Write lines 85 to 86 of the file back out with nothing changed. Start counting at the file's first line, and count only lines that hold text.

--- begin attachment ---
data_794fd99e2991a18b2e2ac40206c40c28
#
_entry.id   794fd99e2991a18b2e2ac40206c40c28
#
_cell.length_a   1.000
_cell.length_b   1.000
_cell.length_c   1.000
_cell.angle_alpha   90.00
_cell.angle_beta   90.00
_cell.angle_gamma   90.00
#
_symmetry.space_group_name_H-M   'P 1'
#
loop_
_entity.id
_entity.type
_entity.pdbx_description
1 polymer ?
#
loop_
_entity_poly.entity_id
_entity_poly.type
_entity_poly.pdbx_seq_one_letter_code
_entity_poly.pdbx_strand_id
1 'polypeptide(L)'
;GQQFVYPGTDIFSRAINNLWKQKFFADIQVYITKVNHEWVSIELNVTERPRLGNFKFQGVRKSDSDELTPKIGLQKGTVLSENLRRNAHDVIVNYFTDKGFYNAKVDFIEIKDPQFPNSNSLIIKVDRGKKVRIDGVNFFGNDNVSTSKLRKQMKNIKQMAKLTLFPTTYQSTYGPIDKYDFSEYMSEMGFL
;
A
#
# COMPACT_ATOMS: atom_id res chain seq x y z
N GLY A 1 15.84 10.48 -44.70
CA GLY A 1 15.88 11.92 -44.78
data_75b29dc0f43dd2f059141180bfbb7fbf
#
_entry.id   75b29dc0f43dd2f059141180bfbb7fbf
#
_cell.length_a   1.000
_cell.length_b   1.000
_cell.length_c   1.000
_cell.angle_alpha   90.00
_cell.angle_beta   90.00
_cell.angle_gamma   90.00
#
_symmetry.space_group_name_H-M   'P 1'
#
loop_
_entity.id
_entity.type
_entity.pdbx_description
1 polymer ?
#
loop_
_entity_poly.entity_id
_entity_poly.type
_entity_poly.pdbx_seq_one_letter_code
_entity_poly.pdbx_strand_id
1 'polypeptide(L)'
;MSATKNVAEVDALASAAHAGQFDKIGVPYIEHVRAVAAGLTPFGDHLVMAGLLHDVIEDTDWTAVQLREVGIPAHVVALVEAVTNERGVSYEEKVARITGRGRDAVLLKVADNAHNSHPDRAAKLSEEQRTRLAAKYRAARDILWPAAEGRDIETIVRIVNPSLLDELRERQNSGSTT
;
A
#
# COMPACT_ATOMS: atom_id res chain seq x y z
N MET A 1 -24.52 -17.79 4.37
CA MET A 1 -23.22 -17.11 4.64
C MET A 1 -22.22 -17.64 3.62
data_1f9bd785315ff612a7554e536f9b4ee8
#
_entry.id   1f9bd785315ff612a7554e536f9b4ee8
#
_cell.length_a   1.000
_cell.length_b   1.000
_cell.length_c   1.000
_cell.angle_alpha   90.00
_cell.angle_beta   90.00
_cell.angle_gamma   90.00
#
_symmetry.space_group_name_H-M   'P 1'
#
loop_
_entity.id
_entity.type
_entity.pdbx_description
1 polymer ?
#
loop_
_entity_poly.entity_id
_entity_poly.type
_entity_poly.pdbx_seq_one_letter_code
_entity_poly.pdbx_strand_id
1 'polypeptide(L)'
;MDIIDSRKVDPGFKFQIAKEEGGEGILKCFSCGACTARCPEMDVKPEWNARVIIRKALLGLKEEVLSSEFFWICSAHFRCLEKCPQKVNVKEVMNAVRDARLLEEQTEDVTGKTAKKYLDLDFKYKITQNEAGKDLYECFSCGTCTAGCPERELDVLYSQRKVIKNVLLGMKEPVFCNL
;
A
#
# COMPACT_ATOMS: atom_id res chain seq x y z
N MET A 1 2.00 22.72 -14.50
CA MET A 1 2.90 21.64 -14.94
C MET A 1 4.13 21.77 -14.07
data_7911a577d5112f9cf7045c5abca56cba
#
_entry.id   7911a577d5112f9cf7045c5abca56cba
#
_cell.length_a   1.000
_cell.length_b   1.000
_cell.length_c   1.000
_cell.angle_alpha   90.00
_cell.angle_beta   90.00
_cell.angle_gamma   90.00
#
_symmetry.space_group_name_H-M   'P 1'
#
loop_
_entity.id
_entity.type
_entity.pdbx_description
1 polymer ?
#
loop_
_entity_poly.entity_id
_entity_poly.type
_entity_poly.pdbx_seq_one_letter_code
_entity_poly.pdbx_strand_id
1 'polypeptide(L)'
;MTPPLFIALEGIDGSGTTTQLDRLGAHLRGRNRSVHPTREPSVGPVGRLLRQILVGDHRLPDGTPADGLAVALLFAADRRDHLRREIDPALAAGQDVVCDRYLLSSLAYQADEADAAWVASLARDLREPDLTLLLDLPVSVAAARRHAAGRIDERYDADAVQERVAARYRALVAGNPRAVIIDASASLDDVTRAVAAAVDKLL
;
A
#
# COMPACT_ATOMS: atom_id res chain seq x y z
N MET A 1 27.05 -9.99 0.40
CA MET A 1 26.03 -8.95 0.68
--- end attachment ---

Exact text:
loop_
_entity_poly.entity_id